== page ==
Chances are, Tuesday night is as close as Ernest Moniz will ever get to the presidency.
Moniz, the current Energy secretary, was the administration’s “designated survivor” — the Cabinet member assigned to hide in an undisclosed location in case, heaven forbid, the worst were to occur while Congress and the rest of the administration assembled for the State of the Union address.
But what would the Moniz administration have looked like?
For one, it would have been the first captained by a physicist: Prior to joining the Obama administration in 2013, Moniz was a professor of physics and engineering at the Massachusetts Institute of Technology. He also holds a Stanford University doctorate in theoretical physics. And if past is prologue, Moniz wouldn’t shy away from talking science.
His latest post on the Energy Department blog is titled “Wide Bandgap Semiconductors: Essential to Our Technology Future.” Those looking for lighter fare can refer to his earlier work: “New Steps to Strengthen Our Energy Infrastructure.”
Moniz is not a politician, but he’s not a novice to governing either. He served as the Energy Department’s undersecretary during the second half of President Clinton’s tenure. And in his policy, he’s been the type of compromiser who makes just about everybody mad: Environmental groups have been wary of his embrace of natural gas, while he probably didn’t endear himself to the Right by declaring that he’s “not interested in debating what is not debatable” when it comes to human-induced climate change.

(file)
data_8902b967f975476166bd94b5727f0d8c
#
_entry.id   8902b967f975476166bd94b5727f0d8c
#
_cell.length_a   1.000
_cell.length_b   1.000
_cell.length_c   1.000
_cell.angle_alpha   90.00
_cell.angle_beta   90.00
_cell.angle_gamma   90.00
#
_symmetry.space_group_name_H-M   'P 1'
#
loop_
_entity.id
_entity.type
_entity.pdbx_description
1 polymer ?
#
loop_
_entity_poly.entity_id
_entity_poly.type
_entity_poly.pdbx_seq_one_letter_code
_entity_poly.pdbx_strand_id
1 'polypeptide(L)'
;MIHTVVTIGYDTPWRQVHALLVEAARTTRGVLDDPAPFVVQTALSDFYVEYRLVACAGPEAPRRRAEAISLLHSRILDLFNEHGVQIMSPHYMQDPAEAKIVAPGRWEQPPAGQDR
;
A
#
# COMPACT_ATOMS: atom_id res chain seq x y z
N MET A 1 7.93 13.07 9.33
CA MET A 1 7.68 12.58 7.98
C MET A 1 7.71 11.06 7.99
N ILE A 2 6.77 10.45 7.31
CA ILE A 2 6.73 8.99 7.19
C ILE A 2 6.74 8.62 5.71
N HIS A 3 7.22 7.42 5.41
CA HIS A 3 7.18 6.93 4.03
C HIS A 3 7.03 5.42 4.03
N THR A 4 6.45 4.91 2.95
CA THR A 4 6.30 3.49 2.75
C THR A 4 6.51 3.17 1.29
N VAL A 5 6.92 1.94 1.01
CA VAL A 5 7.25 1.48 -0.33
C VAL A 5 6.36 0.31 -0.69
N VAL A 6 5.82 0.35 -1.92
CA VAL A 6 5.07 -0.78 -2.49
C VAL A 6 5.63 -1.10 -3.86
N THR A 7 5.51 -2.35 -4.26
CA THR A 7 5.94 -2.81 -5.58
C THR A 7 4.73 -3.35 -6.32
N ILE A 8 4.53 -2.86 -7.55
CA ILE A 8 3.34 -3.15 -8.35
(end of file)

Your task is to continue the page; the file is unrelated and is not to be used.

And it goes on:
More than anything else, however, Moniz has drawn attention for his hair, which is a mix of President Washington, Back to the Future‘s Doc Brown, and Javier Bardem’s serial-killing character in No Country for Old Men.
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"North Korea said on Friday it might test a hydrogen bomb over the Pacific Ocean after President Donald Trump vowed to destroy the reclusive country, with leader Kim Jong Un promising to make Trump pay dearly for his threats. Kim did not specify what action he would take against the United States or Trump, whom he called a 'mentally deranged U.S. dotard' in the latest bout of insults the two leaders have traded in recent weeks."
President Trump this afternoon announced another round of sanctions on North Korea, calling the regime "a continuing threat." The executive order, which Trump relayed to Congress, bans any ship or plane that has visited North Korea from visiting the United States within 180 days. The order also authorizes sanctions on any financial institution doing business with North Korea, and permits the secretaries of State and the Treasury to sanction any person involved in trading with North Korea, operating a port there, or involved in a variety of industries there.
In response to a reporter's question, President Trump said "he’ll be looking to impose further financial penalties on North Korea over its nuclear and ballistic tests. ... The U.N. has passed two resolutions recently aimed at squeezing the North Korean economy by cutting off oil, labor and exports to the nation." Meanwhile, the Guardian reports that South Korea's unification ministry is sending an $8m aid package aimed at infants and pregnant women in North Korea. The "humanitarian gesture [is] at odds with calls by Japan and the US for unwavering economic and diplomatic pressure on Pyongyang."
President Trump on Tuesday night met with UN Secretary Guterres and President of the General Assembly Miroslav Lajcak. In both cases, as per releases from the White House, Trump pressed them on the need to reform the UN bureaucracy.